Disabling the Large Send Offload did not work, but I'll try to look for Windows slow SMB solutions.

Are there any benefits to not using the Plex Server? Are the upload speeds that I'm seeing not taking up any bandwidth of my internet upload speed in either case (windows SMB or plex server)?

Thanks again for your help!

  December 31, 2018 - 5:14pm
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  ssjandres wrote:

Hi Jecht_Sin, thanks for your response!

Disabling the Large Send Offload did not work, but I'll try to look for Windows slow SMB solutions.

Are there any benefits to not using the Plex Server? Are the upload speeds that I'm seeing not taking up any bandwidth of my internet upload speed in either case (windows SMB or plex server)?

Thanks again for your help!

Internet upload speeds are only relevant if you are watching remotely away from your home network. Wi-Fi speed on your home network is more important for fast viewing. Most routers supplied by your ISP have crappy wifi. I recommend hard wiring your Apple TV into an available Ethernet port.

  January 1, 2019 - 12:52am
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  ssjandres wrote:

Disabling the Large Send Offload did not work, but I'll try to look for Windows slow SMB solutions.

Are there any benefits to not using the Plex Server?

It depends. In your case, since your Plex and SMB servers are in the same PC, you might be better off using Plex. But if you have your files stored in a NAS and the Plex server in a PC (or worse, laptop you take away from home) it may become a pain. Then I don't remember if Infuse just uses Plex to share the videos (resources), or if it keeps the Plex library structure. Also SMB once it works you can use it and forget about it.

  

Are the upload speeds that I'm seeing not taking up any bandwidth of my internet upload speed in either case (windows SMB or plex server)?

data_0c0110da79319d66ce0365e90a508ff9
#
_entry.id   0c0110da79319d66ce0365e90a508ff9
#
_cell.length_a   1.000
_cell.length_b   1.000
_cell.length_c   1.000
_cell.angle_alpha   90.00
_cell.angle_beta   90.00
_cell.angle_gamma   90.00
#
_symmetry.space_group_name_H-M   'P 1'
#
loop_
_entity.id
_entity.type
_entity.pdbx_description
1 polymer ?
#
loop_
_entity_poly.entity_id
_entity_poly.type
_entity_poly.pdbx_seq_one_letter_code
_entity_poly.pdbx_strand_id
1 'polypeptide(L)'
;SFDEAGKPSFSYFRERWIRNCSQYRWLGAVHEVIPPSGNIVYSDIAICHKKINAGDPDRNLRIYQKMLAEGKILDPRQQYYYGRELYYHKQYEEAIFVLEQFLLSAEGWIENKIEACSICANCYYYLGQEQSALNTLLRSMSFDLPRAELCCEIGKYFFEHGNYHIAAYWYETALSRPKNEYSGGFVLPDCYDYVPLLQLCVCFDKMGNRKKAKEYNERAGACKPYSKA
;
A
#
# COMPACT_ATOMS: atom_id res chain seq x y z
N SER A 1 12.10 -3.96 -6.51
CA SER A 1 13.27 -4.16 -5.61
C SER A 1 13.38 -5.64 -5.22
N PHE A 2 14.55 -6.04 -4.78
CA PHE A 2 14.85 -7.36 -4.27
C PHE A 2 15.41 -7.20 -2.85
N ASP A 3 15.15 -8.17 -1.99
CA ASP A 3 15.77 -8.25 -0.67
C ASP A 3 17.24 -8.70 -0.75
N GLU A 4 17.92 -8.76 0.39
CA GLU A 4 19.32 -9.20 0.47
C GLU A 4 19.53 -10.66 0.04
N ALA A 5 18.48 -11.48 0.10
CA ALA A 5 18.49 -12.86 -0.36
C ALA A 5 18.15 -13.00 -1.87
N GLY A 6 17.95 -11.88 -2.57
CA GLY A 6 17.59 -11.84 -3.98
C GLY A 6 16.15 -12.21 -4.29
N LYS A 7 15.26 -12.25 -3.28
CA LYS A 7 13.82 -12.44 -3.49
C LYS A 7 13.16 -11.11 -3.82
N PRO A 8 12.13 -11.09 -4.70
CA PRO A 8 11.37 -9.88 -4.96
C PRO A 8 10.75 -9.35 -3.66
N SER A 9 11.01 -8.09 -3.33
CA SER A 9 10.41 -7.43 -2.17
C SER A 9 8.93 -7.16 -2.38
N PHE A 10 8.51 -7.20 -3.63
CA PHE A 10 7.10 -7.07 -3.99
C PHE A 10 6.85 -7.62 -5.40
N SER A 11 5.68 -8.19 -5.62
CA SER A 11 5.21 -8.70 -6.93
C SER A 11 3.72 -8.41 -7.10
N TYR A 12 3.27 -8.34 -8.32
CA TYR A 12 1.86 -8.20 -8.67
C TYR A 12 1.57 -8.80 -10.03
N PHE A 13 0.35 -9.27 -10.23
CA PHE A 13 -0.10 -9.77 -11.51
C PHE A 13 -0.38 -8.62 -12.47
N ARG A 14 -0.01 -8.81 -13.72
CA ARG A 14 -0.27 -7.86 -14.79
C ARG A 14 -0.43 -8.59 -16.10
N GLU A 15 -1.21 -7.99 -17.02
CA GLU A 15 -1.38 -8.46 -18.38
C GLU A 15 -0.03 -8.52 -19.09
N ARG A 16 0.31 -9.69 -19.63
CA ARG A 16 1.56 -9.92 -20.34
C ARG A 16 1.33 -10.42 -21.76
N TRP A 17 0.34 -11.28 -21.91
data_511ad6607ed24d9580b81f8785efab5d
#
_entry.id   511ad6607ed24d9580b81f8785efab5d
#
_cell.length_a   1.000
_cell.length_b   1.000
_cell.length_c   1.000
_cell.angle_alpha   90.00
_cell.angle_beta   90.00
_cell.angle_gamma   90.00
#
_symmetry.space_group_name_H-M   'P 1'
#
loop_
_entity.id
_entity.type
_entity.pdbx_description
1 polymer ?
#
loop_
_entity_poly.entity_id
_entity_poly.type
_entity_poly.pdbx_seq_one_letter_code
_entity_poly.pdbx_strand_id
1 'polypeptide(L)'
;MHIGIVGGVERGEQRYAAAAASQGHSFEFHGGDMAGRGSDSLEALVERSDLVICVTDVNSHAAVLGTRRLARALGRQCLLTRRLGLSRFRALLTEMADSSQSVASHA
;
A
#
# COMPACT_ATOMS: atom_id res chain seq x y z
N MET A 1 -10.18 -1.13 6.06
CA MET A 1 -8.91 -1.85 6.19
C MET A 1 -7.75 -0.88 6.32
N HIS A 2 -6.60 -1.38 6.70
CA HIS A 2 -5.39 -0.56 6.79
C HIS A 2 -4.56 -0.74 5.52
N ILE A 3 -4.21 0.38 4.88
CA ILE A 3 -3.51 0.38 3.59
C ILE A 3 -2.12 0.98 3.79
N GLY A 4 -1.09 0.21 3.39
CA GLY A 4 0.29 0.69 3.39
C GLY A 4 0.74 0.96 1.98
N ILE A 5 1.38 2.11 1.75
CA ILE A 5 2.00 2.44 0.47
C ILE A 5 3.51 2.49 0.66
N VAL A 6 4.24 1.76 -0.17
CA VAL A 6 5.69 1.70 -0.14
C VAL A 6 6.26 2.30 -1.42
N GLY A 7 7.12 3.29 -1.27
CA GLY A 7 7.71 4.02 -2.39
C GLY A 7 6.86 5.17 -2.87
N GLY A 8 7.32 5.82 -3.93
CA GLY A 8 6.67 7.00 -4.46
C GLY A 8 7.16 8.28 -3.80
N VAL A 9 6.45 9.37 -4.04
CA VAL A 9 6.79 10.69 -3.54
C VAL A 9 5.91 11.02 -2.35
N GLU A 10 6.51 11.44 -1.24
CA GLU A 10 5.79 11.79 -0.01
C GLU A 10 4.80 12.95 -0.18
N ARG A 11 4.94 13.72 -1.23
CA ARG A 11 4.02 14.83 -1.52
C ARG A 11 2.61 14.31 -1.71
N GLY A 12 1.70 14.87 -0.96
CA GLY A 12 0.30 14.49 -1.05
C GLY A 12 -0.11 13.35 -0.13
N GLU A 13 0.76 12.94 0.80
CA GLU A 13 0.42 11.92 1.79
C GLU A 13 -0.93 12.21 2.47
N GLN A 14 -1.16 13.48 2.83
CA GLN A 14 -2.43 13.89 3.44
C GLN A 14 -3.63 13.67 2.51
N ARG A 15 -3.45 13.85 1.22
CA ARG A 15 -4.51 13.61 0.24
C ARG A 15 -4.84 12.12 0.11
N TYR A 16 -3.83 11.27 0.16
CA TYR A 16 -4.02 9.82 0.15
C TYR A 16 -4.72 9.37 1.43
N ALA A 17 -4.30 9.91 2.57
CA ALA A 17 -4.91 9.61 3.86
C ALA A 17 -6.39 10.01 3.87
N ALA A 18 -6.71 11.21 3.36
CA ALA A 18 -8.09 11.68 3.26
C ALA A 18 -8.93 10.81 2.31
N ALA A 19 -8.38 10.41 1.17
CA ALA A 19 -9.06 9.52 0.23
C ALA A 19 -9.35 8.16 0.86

What JarvisMeier (and I, previously) said. Your internet speed for local use is nearly irrelevant. It should be mostly used for iCloud/Trakt login/synching, video scrubbing, downloading subtitles. And sure, if you upstream your video (via Plex - I don't believe Infuse has that functionality) to a remote location outside your LAN. But for local usage (thus in the LAN) you are better having the best connection between your PC and the ATV. Personally I have all wired to a 8 ports 1Gbps ethernet HUB, which covers all devices in my room.

My NAS CPU is slow, but a 4K HDR video with high bitrate won't take more than a couple of seconds to start via SMB. Then each protocol (SMB, Plex, webDAV, NFS, etc) behaves as it likes. For some reasons Plex was usually snappier the times I tested it. With my NAS NFS instead is a nightmare and I gave up on it. I was using webDAV, but eventually I reached the conclusion that SMB was the most supported by Infuse (and my NAS), the speed and latency were decent (and more consistent) so I decided to stick with it.

Again, in your case something might be wrong with your SMB server/connection. Always keep the ATV and servers wired together if you can. WiFi can be a huge pain in the neck, especially for LAN connections where you want max speed like in this case.

  January 1, 2019 - 9:52pm
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  ssjandres wrote:

Hi Jecht_Sin, thanks for your response!

Disabling the Large Send Offload did not work, but I'll try to look for Windows slow SMB solutions.

Are there any benefits to not using the Plex Server? Are the upload speeds that I'm seeing not taking up any bandwidth of my internet upload speed in either case (windows SMB or plex server)?

Thanks again for your help!

The other you could try is an iperf from a wireless device to your file server. That’ll give you raw TCP and UDP performance numbers for your network configuration.